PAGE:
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What to know about Trump’s escalating fight with Amazon

What to know about Trump’s escalating fight with Amazon


The tweets and the facts

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Illustration by Alex Castro / The Verge

The president’s feud with Amazon reached a new level of tension this week, as Trump ordered a review of the US Postal Service’s finances. But the attacks seem likely to escalate from here. Here’s a short catch-up on the fight.

Trump’s tweets

Trump has never been quiet about his distaste for Amazon. His tweets about the company stretch back years. In December 2017, he was tweeting that Amazon was making the Postal Service “dumber and poorer.”

But the frequency of attacks seemed to increase recently on Twitter after an Axios report said Trump was “obsessed” with the company. Shortly after the report was published, Trump took aim at the company again, accusing it of paying too little in taxes, using the Postal Service as a “delivery boy,” and costing the country money.

Over the following days, he fired off similar complaints about an alleged “scam,” and attempted to link the e-commerce giant to the Jeff Bezos-owned Washington Post.

Amazon and the Postal Service

It’s true the Postal Service has serious financial hurdles, as Americans are sending less paper mail, even as increases in package delivery — where Amazon contributes — offset some of those losses.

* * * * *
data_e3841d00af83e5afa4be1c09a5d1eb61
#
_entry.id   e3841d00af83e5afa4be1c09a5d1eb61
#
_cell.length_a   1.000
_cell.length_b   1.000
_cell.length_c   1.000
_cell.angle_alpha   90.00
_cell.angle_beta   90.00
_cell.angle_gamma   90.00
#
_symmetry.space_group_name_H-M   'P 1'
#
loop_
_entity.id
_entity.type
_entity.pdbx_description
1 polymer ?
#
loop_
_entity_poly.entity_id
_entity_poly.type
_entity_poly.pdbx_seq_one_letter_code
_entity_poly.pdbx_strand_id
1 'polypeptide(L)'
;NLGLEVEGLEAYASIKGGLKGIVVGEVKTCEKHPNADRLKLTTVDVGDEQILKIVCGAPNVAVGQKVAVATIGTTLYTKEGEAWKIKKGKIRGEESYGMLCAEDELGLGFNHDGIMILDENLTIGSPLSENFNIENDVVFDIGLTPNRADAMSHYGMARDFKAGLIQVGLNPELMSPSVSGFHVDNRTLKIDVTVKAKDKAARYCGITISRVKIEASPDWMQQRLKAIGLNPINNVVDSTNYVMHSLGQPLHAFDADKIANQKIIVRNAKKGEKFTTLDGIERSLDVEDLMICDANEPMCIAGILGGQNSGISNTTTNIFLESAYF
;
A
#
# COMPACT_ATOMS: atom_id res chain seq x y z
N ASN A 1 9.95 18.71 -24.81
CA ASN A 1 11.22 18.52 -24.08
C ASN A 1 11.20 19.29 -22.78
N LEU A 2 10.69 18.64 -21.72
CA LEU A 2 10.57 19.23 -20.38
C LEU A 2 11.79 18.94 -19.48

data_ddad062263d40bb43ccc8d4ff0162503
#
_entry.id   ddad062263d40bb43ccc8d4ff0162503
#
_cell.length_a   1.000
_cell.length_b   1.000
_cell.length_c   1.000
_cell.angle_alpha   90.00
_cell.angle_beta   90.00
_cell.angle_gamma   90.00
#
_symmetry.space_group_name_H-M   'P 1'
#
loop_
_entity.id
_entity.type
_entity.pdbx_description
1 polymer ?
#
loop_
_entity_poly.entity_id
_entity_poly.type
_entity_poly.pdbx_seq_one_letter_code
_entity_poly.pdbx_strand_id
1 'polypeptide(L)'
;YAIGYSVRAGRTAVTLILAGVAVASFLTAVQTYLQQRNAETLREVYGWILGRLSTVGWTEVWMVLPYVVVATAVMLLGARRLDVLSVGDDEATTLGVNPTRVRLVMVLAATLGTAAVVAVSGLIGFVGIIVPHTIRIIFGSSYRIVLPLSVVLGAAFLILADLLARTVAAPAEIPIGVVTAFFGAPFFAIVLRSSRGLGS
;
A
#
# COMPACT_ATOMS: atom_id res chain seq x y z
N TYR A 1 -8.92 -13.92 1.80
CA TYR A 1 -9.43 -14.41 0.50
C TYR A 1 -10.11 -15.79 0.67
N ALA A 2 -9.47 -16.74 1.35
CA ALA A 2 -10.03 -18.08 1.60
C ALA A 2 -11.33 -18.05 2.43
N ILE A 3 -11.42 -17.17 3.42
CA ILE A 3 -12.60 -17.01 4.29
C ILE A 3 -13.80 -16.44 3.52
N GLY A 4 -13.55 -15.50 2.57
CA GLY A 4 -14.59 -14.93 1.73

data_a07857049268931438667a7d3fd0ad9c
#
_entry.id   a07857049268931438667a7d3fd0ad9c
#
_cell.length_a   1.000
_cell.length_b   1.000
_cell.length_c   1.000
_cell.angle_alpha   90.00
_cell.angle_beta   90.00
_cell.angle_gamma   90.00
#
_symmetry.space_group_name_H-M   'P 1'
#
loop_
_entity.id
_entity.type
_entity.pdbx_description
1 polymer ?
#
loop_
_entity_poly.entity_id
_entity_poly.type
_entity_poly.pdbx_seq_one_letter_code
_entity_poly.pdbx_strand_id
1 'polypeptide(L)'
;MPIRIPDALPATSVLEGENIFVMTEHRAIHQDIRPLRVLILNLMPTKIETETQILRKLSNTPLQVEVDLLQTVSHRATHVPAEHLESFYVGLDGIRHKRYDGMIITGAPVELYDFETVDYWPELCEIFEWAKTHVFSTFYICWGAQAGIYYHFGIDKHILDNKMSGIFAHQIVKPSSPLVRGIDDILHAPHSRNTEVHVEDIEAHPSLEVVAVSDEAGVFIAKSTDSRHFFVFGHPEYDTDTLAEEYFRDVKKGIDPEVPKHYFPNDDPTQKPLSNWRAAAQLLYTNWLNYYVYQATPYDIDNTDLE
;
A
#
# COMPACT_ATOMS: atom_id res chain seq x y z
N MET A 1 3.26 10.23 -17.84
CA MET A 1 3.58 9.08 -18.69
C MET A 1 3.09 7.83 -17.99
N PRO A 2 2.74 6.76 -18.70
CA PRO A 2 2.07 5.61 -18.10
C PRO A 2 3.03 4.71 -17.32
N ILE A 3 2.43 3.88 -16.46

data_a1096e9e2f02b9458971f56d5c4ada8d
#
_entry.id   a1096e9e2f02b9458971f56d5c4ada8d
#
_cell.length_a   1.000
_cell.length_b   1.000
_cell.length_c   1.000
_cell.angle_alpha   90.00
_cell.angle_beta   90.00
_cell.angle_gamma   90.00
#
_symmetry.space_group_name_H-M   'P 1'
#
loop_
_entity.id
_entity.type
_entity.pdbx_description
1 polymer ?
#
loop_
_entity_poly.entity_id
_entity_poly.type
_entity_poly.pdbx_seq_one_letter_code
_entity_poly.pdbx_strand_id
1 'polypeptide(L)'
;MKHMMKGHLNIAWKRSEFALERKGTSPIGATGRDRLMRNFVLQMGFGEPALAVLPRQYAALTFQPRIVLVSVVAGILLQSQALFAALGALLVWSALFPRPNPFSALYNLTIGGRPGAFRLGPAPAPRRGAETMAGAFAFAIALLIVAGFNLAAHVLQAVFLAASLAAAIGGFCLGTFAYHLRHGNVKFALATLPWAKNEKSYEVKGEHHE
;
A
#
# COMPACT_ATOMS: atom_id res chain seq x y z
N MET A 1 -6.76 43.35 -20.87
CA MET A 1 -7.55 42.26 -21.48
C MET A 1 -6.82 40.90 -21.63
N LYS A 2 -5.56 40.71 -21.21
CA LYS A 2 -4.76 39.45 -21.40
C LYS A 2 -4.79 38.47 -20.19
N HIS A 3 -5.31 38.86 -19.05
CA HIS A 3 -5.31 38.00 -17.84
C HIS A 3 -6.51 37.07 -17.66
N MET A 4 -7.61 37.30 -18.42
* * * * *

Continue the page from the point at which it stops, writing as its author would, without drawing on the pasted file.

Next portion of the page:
Some of Trump’s contentions about the company are partly true, if largely misleading. Amazon has faced complaints for years about how it collects state and local taxes. After a long-running dispute over how online sales should be taxed, Amazon started collecting sales tax last year in every state with a law on the books. (Cities, meanwhile, have complained about being left out.) In most states, however, the company still doesn’t collect taxes on behalf of sellers on its third-party marketplace platform. The tiered collection system has become another point of dispute.

Trump’s main complaint, though, is that the Postal Service is giving Amazon too good of a deal on delivery. There is, arguably, a fair point buried in the idea. The Postal Service enters into deals with major customers, and while we don’t know the details of Amazon’s rates, some analysts have suggested companies could be charged more. When Trump writes that the Postal Service “will lose” $1.50 per package, he seems to be referring to an analyst report and Wall Street Journal opinion article (from an author with ties to FedEx) that suggested the USPS package business was operating below the “true” cost of some expenses. (When Trump cited the analyst report, the author explained that the report said the packages were being sent below those costs generally, not because of Amazon’s deals specifically, and that the figure was actually $1.46.)

The Postal Service has called that picture of its package business, a bright spot in its finances, “inaccurate.” The Postal Service is required by law to charge at least a break-even rate on its package deliveries.

The escalation

Trump has argued without evidence that The Washington Post is engaged in attacks on him on behalf of Bezos, who once offered to launch Trump into space on a rocket. Trump’s feud with Amazon is often seen as a proxy war on Bezos and the Post. Earlier this month, Vanity Fair reported that Trump, shrugging off advisers, was considering several ways he can go after the company, from encouraging state-level investigations to canceling a major government cloud computing contract.

Instead, Trump apparently chose to issue Thursday’s executive order. The direction does not mention Amazon by name, but it seems likely the decision was driven by the company. The order creates a task force “to evaluate the operations and finances of the USPS.” The task force has 120 days to provide findings and recommendations.

What that might mean for Amazon will only become clear later, and it will also take some time to see whether Trump pushes further to reevaluate the government’s links the company.